Abstract

Cellular methotrexate (MTX) resistance may cause treatment failure in childhood common/preB-acute lymphoblastic leukemia (c/preB-ALL), T-lineage ALL (T-ALL), and acute myeloid leukemia (AML). The ex vivo potency of several antifolates (MTX, trimetrexate [TMQ], GW1843U89, multitargeted antifolate [MTA], Raltitrexed, and ZD9331) was studied via in situ inhibition of thymidylate synthase (TS). After short-term exposure, relapsed c/preB-ALL (rALL, n = 21), T-ALL (n = 22), and AML (n = 22) were 3-fold, 10-fold, and 6-fold less sensitive to MTX (P ≤ .01) compared with initial c/preB-ALL (n = 43). This difference in resistance was not observed for TMQ. Also for GW1843U89 and MTA, no resistance was observed in rALL and AML compared with c/preB-ALL. T-ALL compared with c/preB-ALL tended to be less resistant to GW1843U89 (3-fold) and MTA (6-fold) than to MTX (10-fold) (P= .06). Raltitrexed was more active against c/preB-ALL compared with the other subtypes. After 21 hours continuous incubation, T-ALL and AML samples were equally sensitive as c/preB-ALL to MTX, but rALL was 3-fold resistant to MTX compared with initial c/preB-ALL (P = .003). The resistance of rALL was circumvented by TMQ (1-fold; P = .03) and GW1843U89 (1.4-fold; P= .004). Novel antifolates, except MTA, displayed a more potent TS inhibition than MTX during continuous exposure. These results suggest that MTX resistance in AML and T-ALL can be circumvented by continuous exposure, and that novel antifolates should be explored further for MTX-resistant T-ALL, rALL, and AML cells.

RESISTANCE TO methotrexate (MTX) may contribute to treatment failure as observed in one fifth of children diagnosed with common/preB-acute lymphoblastic leukemia (c/preB-ALL).1 The risk for relapse is partly associated with pharmacokinetic parameters, as individualized treatment to sustain MTX plasma levels at a specific level improved survival of B-lineage ALL patients.2 The correlation of accumulation of MTX and MTX polyglutamates in leukemic blasts with short-term antileukemic effect3 and with event-free survival4 suggested that also cellular MTX resistance is involved in treatment failure.

At relapse, ALL patients have a relatively poor prognosis with an event-free survival of 20% to 40%.5,6 Knowledge of the frequency of occurrence and mechanisms of MTX resistance in relapsed ALL is limited. Diminished MTX membrane transport via the reduced folate carrier (RFC)7 and elevated levels of dihydrofolate reductase (DHFR),8 the main target enzyme of MTX, have been detected in the majority of relapsed ALL samples. The latter might be associated with DHFR gene amplification as observed after MTX treatment in one third of relapsed ALL samples.9 Mutations in DHFR resulting in a lower affinity for MTX do not seem to play an important role in acquired MTX resistance in the clinical situation.10,11 

Compared with B-lineage ALL, T-lineage ALL (T-ALL) requires more intensive therapy to be cured.1 Cellular MTX resistance, as was detected in T-ALL by an in situ enzyme inhibition assay,12 may be involved in this relative chemoresistance. T-ALL cells were reported to accumulate lower levels of MTX compared with B-lineage ALL cells, accompanied by a less efficient polyglutamylation, in vitro13,14 and in vivo.15,16 Additional studies demonstrated that the inefficient polyglutamylation was associated with a lower folylpolyglutamate synthetase (FPGS) activity,14,17 but not with a higher folylpolyglutamate hydrolase (FPGH) activity.14 In addition, DHFR levels were higher in blasts obtained from patients with T-ALL compared with B-lineage ALL,8 resulting in lower levels of unbound MTX available for polyglutamylation.18 No difference in MTX uptake was observed, which could have explained the lower accumulation in T-ALL compared with c/preB-ALL.8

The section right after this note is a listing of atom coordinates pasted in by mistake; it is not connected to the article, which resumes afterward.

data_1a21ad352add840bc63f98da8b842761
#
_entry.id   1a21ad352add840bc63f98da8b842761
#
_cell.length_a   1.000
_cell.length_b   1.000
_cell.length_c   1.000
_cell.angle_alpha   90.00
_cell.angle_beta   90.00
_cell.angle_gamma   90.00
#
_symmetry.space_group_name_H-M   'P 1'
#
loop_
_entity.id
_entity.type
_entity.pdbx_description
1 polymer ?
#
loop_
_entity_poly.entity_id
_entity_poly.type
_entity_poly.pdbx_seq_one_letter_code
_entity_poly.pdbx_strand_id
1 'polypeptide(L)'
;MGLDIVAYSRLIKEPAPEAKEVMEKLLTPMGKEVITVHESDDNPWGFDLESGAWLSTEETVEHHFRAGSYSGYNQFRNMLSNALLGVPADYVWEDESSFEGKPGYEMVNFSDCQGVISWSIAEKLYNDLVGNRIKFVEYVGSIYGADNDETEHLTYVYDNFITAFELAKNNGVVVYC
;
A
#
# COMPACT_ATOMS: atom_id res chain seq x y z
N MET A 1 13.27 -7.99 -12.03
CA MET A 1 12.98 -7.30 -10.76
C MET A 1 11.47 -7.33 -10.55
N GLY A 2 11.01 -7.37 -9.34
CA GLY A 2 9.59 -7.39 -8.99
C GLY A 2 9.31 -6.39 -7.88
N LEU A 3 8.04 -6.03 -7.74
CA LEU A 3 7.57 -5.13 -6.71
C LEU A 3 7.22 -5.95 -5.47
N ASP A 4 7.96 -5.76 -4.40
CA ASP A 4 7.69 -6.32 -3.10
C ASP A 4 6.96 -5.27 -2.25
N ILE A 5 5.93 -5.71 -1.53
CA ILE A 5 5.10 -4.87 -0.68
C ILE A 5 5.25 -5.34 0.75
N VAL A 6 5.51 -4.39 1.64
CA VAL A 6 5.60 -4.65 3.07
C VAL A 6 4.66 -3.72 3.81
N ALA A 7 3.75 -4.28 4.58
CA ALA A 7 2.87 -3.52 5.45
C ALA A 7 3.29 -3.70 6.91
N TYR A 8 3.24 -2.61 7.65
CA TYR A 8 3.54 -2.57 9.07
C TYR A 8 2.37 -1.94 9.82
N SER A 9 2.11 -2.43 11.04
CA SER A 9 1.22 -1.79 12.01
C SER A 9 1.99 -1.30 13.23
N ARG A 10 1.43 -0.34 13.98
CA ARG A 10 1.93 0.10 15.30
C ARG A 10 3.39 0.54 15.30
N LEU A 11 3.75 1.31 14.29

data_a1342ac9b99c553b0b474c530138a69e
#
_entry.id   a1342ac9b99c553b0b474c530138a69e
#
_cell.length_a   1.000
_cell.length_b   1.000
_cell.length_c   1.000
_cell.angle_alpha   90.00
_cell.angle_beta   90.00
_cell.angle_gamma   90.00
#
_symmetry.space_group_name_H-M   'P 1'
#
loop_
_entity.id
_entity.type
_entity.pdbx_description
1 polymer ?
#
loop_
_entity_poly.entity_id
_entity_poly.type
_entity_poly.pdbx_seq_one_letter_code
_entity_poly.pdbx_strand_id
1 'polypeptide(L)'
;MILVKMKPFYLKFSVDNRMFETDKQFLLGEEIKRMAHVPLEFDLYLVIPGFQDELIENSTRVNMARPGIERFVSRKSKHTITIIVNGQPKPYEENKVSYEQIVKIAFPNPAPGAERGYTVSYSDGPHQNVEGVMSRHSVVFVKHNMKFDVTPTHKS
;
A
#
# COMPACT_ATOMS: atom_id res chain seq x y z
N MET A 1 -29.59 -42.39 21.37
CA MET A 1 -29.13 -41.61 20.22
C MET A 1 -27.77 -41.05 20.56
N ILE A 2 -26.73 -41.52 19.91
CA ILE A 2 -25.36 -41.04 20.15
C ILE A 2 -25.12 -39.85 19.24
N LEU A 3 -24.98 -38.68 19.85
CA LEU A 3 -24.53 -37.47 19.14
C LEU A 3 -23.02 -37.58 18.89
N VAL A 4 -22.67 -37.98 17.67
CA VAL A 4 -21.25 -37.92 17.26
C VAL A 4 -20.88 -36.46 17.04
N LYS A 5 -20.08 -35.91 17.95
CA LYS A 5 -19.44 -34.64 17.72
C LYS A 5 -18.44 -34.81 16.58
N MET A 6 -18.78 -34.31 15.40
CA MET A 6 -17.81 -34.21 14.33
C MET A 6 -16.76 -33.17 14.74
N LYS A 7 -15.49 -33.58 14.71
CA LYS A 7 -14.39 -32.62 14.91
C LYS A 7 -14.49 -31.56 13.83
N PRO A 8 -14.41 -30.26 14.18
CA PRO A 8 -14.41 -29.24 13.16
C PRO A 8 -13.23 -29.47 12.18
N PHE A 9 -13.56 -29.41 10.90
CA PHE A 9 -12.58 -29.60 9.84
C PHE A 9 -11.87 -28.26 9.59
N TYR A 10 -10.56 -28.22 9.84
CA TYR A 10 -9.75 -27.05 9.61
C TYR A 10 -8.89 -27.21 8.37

Children diagnosed with acute myeloid leukemia (AML) are usually not treated with MTX because early clinical trials demonstrated low response rates to MTX in this type of leukemia.19Combination chemotherapy for AML, applying maximum tolerated doses that are sometimes even surpassed, results in an event-free survival of 40% to 50%.20 In addition to the toxicity of the treatment, the high rate of relapse in AML explains the poorer prognosis as compared with ALL. The high rate of relapse is likely to be associated with cellular drug resistance.21 To improve prognosis of these children, novel drugs with activity against AML are required.22,23 The presumed intrinsic MTX resistance in AML cells has been ascribed to an impaired MTX polyglutamylation14,24,25 associated with both a decrease in FPGS activity14,17,26 and an increase in activity of FPGH.14 In addition, MTX uptake may be defective as observed in one third of the AML samples,7 whereas also high levels of (altered) DHFR have been reported for AML blasts.27 

We recently described that cellular resistance to MTX and the potency of new antifolates against blast cells from leukemia patients can be evaluated using an in situ thymidylate synthase (TS) inhibition assay.12,28 In the present study, we investigated the potency of novel antifolates designed to circumvent MTX resistance by (1) bypassing transport deficiency (trimetrexate29[TMQ]), (2) not being dependent on polyglutamylation (TMQ and ZD933130), (3) having an improved affinity towards FPGS and RFC (GW1843U89,31 Raltitrexed,32 multitargeted antifolate33 [MTA]), or by (4) targeting other enzymes than DHFR (GW1843U89,31 Raltitrexed,32ZD9331,30 and MTA33). We show that continuous long-term MTX exposure can circumvent MTX resistance in T-ALL and AML and that novel antifolates show potency to circumvent MTX resistance after short-term exposure in relapsed ALL, T-ALL, and AML.

MATERIALS AND METHODS

Patient Specimens